The head of the Israel Defense Forces’ Southern Command on Thursday indicated he anticipated fighting would again break out in the Gaza Strip, saying that the conflict last month was only the “first stage” of a wider campaign.
“The operation ended, or at least its first stage did. The next stage will happen if we see that the security situation has changed,” Maj. Gen. Eliezer Toledano said, speaking during an on-stage interview at a conference held by Israel’s Channel 13.
Last month, Israel and Hamas fought an 11-day battle, beginning when the terror group fired a barrage of rockets at Jerusalem. During the fighting, the IDF launched some 1,500 strikes on Hamas targets in the Strip, and the terror group fired over 4,300 rockets and mortar shells at Israel.
Toledano said the IDF tried to “make the most” of the conflict, striking as many targets as possible so that when the fighting ended, the IDF would be on better footing tactically against Hamas.
“We don’t have operations like this every week or every month because we understand the burden that this puts on civilians, especially on the home front. And therefore when we launched this operation, we had to make the most of it,” he said.
However, the Southern Command chief said the military was ready for another round of fighting if need be.
“We are totally prepared to continue from the 11th day, with the 12th day, with the 13th day. It’s all contingent upon the security situation,” he said.
“If we succeeded with this first stage, that’s great. If we didn’t, we’ll have to continue,” Toledano said.
Asked if this round of fighting made it more likely that Israel would secure the release of two Israeli civilians and the remains of two IDF soldiers being held by Hamas in Gaza, Toledano said the conflict “improved the possibility,” but would not comment further.
Following the campaign, the Hamas terror group boasted of its own victories during the conflict and threatened further attacks against Israel, also holding a parade showcasing the weapons used in the fighting.
Though top Israeli officials hailed the campaign as a resounding success for the IDF, Toledano was far warier of such boasts.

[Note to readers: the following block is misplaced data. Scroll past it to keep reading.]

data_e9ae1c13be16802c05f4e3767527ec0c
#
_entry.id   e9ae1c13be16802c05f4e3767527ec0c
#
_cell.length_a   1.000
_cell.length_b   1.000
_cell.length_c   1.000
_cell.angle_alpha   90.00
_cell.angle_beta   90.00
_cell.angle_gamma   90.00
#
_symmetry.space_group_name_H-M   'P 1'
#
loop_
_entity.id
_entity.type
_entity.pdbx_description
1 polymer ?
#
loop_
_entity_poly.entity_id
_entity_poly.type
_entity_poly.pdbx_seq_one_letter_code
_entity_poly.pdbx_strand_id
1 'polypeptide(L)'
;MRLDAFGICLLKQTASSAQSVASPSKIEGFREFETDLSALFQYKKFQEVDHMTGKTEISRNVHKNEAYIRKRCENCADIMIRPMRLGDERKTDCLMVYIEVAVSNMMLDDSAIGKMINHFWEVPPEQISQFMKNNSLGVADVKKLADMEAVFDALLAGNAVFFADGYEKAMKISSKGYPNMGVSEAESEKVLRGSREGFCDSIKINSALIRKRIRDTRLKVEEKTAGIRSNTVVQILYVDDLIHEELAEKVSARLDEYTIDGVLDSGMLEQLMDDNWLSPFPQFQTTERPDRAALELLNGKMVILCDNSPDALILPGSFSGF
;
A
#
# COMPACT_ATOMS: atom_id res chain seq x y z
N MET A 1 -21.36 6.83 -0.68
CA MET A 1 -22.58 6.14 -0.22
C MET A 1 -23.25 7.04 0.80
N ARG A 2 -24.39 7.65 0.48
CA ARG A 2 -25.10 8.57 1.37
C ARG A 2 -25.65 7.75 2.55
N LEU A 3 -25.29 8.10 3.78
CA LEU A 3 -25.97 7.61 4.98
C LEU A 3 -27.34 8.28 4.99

“I try to not speak in ‘exclamation points’ at this time, two weeks after the ceasefire. On the one hand, I want to report what we did. On the other hand, I don’t want to be caught making hasty comments,” he said.
“But I will say this, they came prepared for Operation Protective Edge 2,” he said, referring to the IDF’s name for the 2014 Gaza war. “We came prepared for a new kind of operation, killing top commanders 20, 30, 40 meters underground.”
Toledano, whose Southern Command played a key role in the fighting, acknowledged that while the military had a number of achievements in the operation — notably in preventing Hamas’s non-rocket-based attacks — it failed to prevent Hamas from launching rockets at Israeli civilians, which effectively shut down large portions of the country for days on end.
“These wars are complicated in terms of the rockets,” Toledano said.
The Southern Command head said IDF Chief of Staff Aviv Kohavi had made the issue of surface-to-surface missile attacks a key priority for the military.
Twelve civilians were killed in Israel during the fighting, two of them from injuries sustained while running to a bomb shelter and the rest from direct rocket strikes, as well as one soldier who was killed in an anti-tank guided missile attack early in the fighting. Hundreds more were injured.
During the fighting, 253 Palestinians were killed, including 67 minors. The IDF maintains that most of the people killed were members of terror groups, including at least one of the minors, a 17-year-old. It also said some of the civilians killed were hit not by Israeli strikes but by errant rockets from Gaza that failed to clear the border and landed within the Strip.
Since a ceasefire was declaring on May 21, the Egyptian military has led an effort to negotiate a long-term ceasefire between Israel and Hamas, including a prisoner exchange.